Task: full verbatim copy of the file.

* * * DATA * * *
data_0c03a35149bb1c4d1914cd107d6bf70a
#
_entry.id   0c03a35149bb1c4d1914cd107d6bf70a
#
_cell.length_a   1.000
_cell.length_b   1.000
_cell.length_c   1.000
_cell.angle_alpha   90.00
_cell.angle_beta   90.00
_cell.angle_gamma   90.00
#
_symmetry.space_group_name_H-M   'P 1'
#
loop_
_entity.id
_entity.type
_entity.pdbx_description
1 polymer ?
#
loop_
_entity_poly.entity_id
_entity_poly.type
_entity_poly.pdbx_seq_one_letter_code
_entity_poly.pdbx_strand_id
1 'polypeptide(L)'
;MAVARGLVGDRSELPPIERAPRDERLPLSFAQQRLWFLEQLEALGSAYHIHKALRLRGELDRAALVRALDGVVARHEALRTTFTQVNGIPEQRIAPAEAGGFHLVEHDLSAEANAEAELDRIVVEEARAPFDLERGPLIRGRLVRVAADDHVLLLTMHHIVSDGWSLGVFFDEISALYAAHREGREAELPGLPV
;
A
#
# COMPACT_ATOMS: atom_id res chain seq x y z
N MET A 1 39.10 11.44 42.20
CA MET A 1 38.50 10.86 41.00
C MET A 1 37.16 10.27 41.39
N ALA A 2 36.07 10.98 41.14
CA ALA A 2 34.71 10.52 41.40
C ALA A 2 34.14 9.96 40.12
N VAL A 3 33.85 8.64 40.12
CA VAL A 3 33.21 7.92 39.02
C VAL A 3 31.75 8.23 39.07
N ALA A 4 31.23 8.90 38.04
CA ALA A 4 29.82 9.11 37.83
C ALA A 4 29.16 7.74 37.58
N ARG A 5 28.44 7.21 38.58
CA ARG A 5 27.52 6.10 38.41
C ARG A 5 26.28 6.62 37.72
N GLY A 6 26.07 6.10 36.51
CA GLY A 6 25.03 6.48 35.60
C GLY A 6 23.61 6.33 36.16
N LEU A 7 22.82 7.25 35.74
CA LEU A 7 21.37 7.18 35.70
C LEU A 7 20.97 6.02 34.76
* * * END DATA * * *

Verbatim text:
data_0c03a35149bb1c4d1914cd107d6bf70a
#
_entry.id   0c03a35149bb1c4d1914cd107d6bf70a
#
_cell.length_a   1.000
_cell.length_b   1.000
_cell.length_c   1.000
_cell.angle_alpha   90.00
_cell.angle_beta   90.00
_cell.angle_gamma   90.00
#
_symmetry.space_group_name_H-M   'P 1'
#
loop_
_entity.id
_entity.type
_entity.pdbx_description
1 polymer ?
#
loop_
_entity_poly.entity_id
_entity_poly.type
_entity_poly.pdbx_seq_one_letter_code
_entity_poly.pdbx_strand_id
1 'polypeptide(L)'
;MAVARGLVGDRSELPPIERAPRDERLPLSFAQQRLWFLEQLEALGSAYHIHKALRLRGELDRAALVRALDGVVARHEALRTTFTQVNGIPEQRIAPAEAGGFHLVEHDLSAEANAEAELDRIVVEEARAPFDLERGPLIRGRLVRVAADDHVLLLTMHHIVSDGWSLGVFFDEISALYAAHREGREAELPGLPV
;
A
#
# COMPACT_ATOMS: atom_id res chain seq x y z
N MET A 1 39.10 11.44 42.20
CA MET A 1 38.50 10.86 41.00
C MET A 1 37.16 10.27 41.39
N ALA A 2 36.07 10.98 41.14
CA ALA A 2 34.71 10.52 41.40
C ALA A 2 34.14 9.96 40.12
N VAL A 3 33.85 8.64 40.12
CA VAL A 3 33.21 7.92 39.02
C VAL A 3 31.75 8.23 39.07
N ALA A 4 31.23 8.90 38.04
CA ALA A 4 29.82 9.11 37.83
C ALA A 4 29.16 7.74 37.58
N ARG A 5 28.44 7.21 38.58
CA ARG A 5 27.52 6.10 38.41
C ARG A 5 26.28 6.62 37.72
N GLY A 6 26.07 6.10 36.51
CA GLY A 6 25.03 6.48 35.60
C GLY A 6 23.61 6.33 36.16
N LEU A 7 22.82 7.25 35.74
CA LEU A 7 21.37 7.18 35.70
C LEU A 7 20.97 6.02 34.76